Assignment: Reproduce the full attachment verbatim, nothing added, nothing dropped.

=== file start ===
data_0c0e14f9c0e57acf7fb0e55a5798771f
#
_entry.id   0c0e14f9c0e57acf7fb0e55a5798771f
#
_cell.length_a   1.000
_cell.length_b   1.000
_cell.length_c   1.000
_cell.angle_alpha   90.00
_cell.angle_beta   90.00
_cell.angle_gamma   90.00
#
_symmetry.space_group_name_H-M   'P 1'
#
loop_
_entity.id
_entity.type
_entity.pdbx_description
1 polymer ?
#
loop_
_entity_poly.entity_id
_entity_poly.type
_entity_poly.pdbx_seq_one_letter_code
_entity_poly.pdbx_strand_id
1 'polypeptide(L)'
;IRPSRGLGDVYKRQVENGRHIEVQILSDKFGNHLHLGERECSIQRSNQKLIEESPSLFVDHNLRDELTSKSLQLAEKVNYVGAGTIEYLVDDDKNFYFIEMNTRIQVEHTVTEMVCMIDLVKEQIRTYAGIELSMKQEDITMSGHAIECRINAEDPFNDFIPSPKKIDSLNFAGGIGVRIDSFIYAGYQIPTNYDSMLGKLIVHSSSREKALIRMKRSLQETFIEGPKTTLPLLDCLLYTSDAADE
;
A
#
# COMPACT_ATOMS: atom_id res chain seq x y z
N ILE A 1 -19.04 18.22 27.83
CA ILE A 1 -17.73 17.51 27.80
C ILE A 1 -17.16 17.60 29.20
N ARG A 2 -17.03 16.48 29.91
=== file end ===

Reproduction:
data_0c0e14f9c0e57acf7fb0e55a5798771f
#
_entry.id   0c0e14f9c0e57acf7fb0e55a5798771f
#
_cell.length_a   1.000
_cell.length_b   1.000
_cell.length_c   1.000
_cell.angle_alpha   90.00
_cell.angle_beta   90.00
_cell.angle_gamma   90.00
#
_symmetry.space_group_name_H-M   'P 1'
#
loop_
_entity.id
_entity.type
_entity.pdbx_description
1 polymer ?
#
loop_
_entity_poly.entity_id
_entity_poly.type
_entity_poly.pdbx_seq_one_letter_code
_entity_poly.pdbx_strand_id
1 'polypeptide(L)'
;IRPSRGLGDVYKRQVENGRHIEVQILSDKFGNHLHLGERECSIQRSNQKLIEESPSLFVDHNLRDELTSKSLQLAEKVNYVGAGTIEYLVDDDKNFYFIEMNTRIQVEHTVTEMVCMIDLVKEQIRTYAGIELSMKQEDITMSGHAIECRINAEDPFNDFIPSPKKIDSLNFAGGIGVRIDSFIYAGYQIPTNYDSMLGKLIVHSSSREKALIRMKRSLQETFIEGPKTTLPLLDCLLYTSDAADE
;
A
#
# COMPACT_ATOMS: atom_id res chain seq x y z
N ILE A 1 -19.04 18.22 27.83
CA ILE A 1 -17.73 17.51 27.80
C ILE A 1 -17.16 17.60 29.20
N ARG A 2 -17.03 16.48 29.91